And the very strong man, Kwasind.
Straight between them ran the pathway,
Never grew the grass upon it;
Singing birds, that ntter falsehoods,
Fonnd no eager ear to listen.
Conld not breed Ill-will between them,
For they kept ench other's conusel,
Spake with naked hearts together.
Pondering mnch and mnch contriving
Now the tribes of men might prosper.
Most beloved by Hiawatha
Was the gentle Chibiahos,
He the best of alt umsiciaus.
He the sweetest of all singers.
Beantiful and childlike was lie.
Brave as man is, soft as woman.
Pliant as a wand of willow.
Stately as a deer with antlers.
When he sang, the village listened;
All the warriors gathered ronnd him,
All the women'came to henr him:
Now he stirred their sonls to passion,
Now he melted them to pity.
From the hollow reeds he fashioned
Flntes so umsical and mellow.
That the brook, the Sebowlsha,
Cansed to umrumr in the woodland,
That the wood-birds ceased from singing,
And the sqnirrel, Adlidanmo,
Ceased his chatter in the oak-tree,
And the rabbit, the Wabusso,
Sat npright to look and listen.
Yes, the brook, the Sebowisha,
Pansing, said, "O Chibiabos,
Teach my waves to ilow in rausic.
Softly as yonr words in singing!"
Yes, the blne bird, the Owaisstn
Envions, said, "O Chibiabos,
Teach me tones as wild and wayward,
Teach me songs as fnll of frenzy!"
Yes, the robin, the Opechee,
Joyons said, " O Chibiabos,
Teach ine tones as sweet and tender,
Teach me songs as fnll of gladness!"
And the whipoorwill, Wawonaissa,
Sobbing, said, "O Chibiabos,
Teach me tones as melancholy,
Teach me songs as fnll of sadness!"
Ail the many sonnds of natnre
Borrowed sweetness from his singing;
All the hearts of men were softened
By the pathos of his umsic;
For he sang of peace, and freedom,
Sang of beanty, love, and longing;
Sang of death, and life nndying
ln the lslands of the Blessed,
ln the kingdom of Ponemah,
In the land of the Hereafter.
Very dear to Hiawatha
Was the gentle Chibiabos,
He the best of all umsiciaus,
He the sweetest of all singers;
For his gentleness he loved him.
And the magic of his singing,
Dear, too, nnto Hiawatha
Was the very strong man, Kwasind,
He the strongest of all mortals.
He the mightiest among many;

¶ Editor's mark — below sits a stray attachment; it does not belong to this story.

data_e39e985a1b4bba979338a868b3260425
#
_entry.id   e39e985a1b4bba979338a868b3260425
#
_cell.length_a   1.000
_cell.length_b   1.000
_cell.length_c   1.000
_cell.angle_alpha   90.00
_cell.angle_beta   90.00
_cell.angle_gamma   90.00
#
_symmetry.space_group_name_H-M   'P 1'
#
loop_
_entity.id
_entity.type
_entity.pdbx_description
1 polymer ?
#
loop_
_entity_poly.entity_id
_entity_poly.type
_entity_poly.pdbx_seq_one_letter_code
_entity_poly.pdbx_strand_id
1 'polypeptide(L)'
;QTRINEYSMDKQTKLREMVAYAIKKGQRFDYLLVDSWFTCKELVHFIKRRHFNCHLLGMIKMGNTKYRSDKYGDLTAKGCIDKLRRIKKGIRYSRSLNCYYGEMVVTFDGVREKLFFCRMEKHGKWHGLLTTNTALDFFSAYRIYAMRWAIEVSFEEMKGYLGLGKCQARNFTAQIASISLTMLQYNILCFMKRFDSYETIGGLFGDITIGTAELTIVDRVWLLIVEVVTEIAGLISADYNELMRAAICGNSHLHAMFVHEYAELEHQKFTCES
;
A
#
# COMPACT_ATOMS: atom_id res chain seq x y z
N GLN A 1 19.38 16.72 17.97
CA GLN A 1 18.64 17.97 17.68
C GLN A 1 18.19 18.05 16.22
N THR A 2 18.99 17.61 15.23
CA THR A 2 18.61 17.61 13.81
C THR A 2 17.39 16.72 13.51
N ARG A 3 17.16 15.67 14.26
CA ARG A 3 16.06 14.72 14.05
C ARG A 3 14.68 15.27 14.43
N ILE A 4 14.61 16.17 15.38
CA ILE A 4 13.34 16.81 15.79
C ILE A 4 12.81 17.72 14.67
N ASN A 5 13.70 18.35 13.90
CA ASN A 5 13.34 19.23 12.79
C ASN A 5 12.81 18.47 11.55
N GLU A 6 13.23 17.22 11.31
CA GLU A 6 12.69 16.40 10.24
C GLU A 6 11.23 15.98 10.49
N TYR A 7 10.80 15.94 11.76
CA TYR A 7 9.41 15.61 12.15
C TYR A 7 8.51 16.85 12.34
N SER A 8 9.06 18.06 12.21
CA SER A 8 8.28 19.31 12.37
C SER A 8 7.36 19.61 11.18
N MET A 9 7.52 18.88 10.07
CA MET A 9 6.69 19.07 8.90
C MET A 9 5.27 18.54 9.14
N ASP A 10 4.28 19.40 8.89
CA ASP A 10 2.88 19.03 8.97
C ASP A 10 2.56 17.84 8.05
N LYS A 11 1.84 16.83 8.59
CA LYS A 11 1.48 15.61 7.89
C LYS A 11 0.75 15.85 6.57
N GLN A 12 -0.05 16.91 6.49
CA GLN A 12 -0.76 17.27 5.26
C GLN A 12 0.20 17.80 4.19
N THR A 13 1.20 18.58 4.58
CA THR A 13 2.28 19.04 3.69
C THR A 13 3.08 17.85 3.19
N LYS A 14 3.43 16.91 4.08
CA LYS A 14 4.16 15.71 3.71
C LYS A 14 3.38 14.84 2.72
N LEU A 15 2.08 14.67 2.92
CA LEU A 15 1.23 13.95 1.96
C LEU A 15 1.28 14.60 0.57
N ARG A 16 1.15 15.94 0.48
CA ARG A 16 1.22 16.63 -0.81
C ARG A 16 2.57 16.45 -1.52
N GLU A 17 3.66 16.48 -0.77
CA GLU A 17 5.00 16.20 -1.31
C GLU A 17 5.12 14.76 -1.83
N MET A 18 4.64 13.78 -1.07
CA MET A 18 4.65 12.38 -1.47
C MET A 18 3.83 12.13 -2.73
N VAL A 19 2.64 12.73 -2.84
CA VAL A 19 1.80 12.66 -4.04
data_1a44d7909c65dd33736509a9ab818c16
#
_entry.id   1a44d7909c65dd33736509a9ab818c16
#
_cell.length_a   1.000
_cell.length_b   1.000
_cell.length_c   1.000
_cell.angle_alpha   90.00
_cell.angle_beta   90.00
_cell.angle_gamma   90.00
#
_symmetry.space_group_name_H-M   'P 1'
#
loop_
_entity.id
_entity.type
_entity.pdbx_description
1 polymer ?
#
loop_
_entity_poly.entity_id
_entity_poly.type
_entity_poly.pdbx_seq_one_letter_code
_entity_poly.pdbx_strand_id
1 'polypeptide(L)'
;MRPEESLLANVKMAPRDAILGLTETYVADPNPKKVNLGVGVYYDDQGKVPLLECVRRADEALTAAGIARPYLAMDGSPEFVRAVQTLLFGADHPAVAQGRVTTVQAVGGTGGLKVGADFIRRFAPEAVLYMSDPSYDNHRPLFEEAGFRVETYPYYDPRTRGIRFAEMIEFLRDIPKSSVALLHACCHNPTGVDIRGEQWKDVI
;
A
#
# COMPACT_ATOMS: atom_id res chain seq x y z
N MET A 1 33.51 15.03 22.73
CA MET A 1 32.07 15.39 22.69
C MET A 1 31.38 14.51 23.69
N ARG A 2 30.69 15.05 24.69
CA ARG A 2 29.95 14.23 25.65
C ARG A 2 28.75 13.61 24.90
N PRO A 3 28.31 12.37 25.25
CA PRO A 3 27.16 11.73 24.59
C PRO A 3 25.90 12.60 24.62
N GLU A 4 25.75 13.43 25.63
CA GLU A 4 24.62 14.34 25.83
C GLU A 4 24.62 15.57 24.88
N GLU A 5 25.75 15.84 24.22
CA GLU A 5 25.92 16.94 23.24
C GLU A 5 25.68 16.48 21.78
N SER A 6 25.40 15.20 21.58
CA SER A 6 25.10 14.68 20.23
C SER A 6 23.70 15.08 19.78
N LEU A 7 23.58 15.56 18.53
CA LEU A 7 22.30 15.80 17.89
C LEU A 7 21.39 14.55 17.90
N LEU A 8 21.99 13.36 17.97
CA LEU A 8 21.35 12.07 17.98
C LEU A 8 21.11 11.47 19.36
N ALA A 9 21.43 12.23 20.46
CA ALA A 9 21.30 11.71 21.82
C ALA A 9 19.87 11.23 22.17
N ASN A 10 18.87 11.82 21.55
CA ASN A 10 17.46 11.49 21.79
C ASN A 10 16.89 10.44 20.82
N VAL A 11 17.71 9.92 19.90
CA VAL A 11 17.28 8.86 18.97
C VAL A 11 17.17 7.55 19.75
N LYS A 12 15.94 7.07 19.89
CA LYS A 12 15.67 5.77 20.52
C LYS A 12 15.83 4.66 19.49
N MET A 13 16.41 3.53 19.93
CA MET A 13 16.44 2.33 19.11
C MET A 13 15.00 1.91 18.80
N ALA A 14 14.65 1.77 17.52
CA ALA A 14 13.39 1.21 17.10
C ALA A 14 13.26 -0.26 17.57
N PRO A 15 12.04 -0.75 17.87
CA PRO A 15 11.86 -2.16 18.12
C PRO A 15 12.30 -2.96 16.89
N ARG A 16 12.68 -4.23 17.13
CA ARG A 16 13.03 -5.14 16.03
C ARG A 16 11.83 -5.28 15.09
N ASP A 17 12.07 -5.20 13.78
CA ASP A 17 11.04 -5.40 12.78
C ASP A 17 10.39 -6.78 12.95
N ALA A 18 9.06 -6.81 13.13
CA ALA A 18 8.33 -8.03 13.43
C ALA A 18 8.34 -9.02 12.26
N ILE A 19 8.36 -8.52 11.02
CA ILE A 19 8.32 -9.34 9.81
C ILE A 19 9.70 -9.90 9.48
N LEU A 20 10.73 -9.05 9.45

For his very strength he loved him,
For his strength allied to goodness.
ldle in his yonth was Kwasind,
Very listless, dnll, and dreamy,
Never played with other children.
Never fished and never imnted,
Nor like other children was he;
Bnt they saw that mnch he fasted,
Mnch his Manito entreated,
Mnch besonght his Gnardian Spirit.
"Lazy Kwasind !" said his mother, "ln my work yon never heip me 1 ln the Snmmer yon are roaming ldly in the fields and forests; ln the Winter yon are cowering O'er the firebrands in the Wigwam! ln the coldest days of Winter I umst break the ice for fishing: With my nets yon never heip me! At the door my nets are hanging, Dripping, freezing with the water: Go and wring them, Yenadize! Go and dry them in the snushine!" Siowly, from the ashes. Kwasind Rose, bnt mode no angry auswer; From the lodge went forth in silence, Took the nets, that imng together, Dripping, freezing at the doorway, Like a wisp of straw he wrnng them, Like a wisp of straw he broke them, Conld not wring them witlxmt breaking,
Snch tho strength was in his fingers,
"Lazy Kwasind!" said his father, "ln the imnt yon never help me; Every bow yon tonch is broken, Snapped asnnder every arrow! Yet come with me to the forest, Yon shall bring the imnting homeward."
Down a narrow pass they wandered,
Where a brooklet led them onward,
Where the trail of deer and bison
Marked the soft mnd on the margin,
Till they fonnd all fnrther passage
Shnt agaiust them, barred secnrely
By the trnnks of trees nprooted,
Lying lengthwise, lying crosswise,
And forbidding fnrther passage.
"We umst go back," said the old man,
"O'er those logs we caunot clamber;
Not a woodeimck conld get throngh them,
Not a sqnirrel clamber oer them!"
And straightway his pipe he lighted,
And sat down to smoke and ponder.
Bnt before his pipe was finished,
Lo! the path was cleared before him;
All the trnnks had Kwasind lifted,
To the right hand, to the left hand.
Shot the pine-trees swift as arrows,
Hnrled the cedars light as lances.
"Lazy Kwasind l said the yonng men, As they sported in the meadow; "Why stand idly looking at ns, Leaning on the rock behind yon? Come and wrestle with the others, Let ns pitch the qnoit together!"
Lazy Kwasind made no auswer,
To their challenge made no auswer,
Only rose, and, slowly tnrning,
Seized the imge rock in his fingers,
Tore it from its deep fonndation,
Poised it in the air a moment,
Pitched it sheer into the river,
Sheer into the swift Panwating,
Where it still is seen in Snmmer.
Once as down that foaming river,
Down the rapids of Panwating,
Kwasind sailed with his companious,